Published November 6, 2008
BOLIVAR, Mo. (BP) — In 1988, a baby named Swapna was born without arms or legs in India, a country where women with disabilities have little control over their lives.
That same year, Cathy Cox took a trip to India.
Cox previously had read in a newsletter from a children’s home about a 7-month-old girl abandoned at birth. She called a social worker friend in India who knew of Swapna through an adoption agency in Bangalore called Ashraya’s.
“I saw her on her cot in her room,” Cox recounted. “She smiled at me at first, then burst into tears when I came near.”
Twenty-two months later Swapna arrived in the United States. She had been given a new name, Minda Catherine Deenaz Cox, partly named after her Indian social worker. Although Cathy Cox previously had adopted four other children, Minda is the one child named after her mother. Minda is her most visibly disabled child.
Cox began homeschooling Minda, teaching her to take care of herself despite her missing limbs. Before long it became clear the girl had a special gift.
“She started coloring by holding a marker in between her shoulder and chin at a young age. Then I found some art in her backpack when she was in the fourth grade,” Cox said.
Now 20, she still has that gift and passion. “I cannot run ... but my artwork can do all that,” Minda said.
As a non-degree student at Southwest Baptist University in Bolivar, Mo., Minda and her art teacher, Emily Frost, put on art exhibits. One of her recent exhibits was called “The Spirit of Watercolor.” Although Minda works from her electric wheelchair, she has discovered that art is an act of freedom.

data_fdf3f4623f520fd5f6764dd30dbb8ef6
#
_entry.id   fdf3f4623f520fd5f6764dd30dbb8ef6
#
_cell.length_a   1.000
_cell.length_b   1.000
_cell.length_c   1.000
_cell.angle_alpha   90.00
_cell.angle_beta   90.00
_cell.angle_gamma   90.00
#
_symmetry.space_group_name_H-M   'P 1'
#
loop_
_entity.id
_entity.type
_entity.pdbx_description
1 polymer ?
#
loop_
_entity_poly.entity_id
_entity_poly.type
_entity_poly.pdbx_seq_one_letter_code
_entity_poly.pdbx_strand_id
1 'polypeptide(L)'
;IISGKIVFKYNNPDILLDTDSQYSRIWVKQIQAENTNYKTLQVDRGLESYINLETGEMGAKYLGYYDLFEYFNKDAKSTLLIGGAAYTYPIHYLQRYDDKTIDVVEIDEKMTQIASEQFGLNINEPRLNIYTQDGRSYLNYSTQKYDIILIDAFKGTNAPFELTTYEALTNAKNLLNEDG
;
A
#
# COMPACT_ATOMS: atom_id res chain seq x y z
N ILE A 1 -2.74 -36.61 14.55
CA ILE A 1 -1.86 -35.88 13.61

“Freedom is a gift not to be abused,” Minda said. “I try to make beauty and truth visible to the eye as well as the heart. It is also an act of worship, no matter how small, and therefore it should show us what God is really like and what God sees when He looks at us.”
Last December Minda and Cox, along with Frost, took a trip to India where she visited her biological family. The family knew she had been adopted but had not seen her since they left her at an orphanage when they couldn’t take care of her.
It was something that Minda had been dreaming of her entire life. She was led to Kolekebailu, a village in the Udupi district where her father, Shankar Shetty, was a shop owner.
With deep gratitude, Kalavathi, Minda’s Indian mother, held Cox close and tearfully said, “I never thought I would see her. I might have given birth to her. You gave her life.”
“Art has always been my passion, although it has only been within the last three years that I have had a teacher who believed that I could paint despite my disability,” Minda said. “Everything I want to do and cannot do with my body, art does for me and in me.”
Emily Crutcher writes for The Pathway, newsjournal of the Missouri Baptist Convention.
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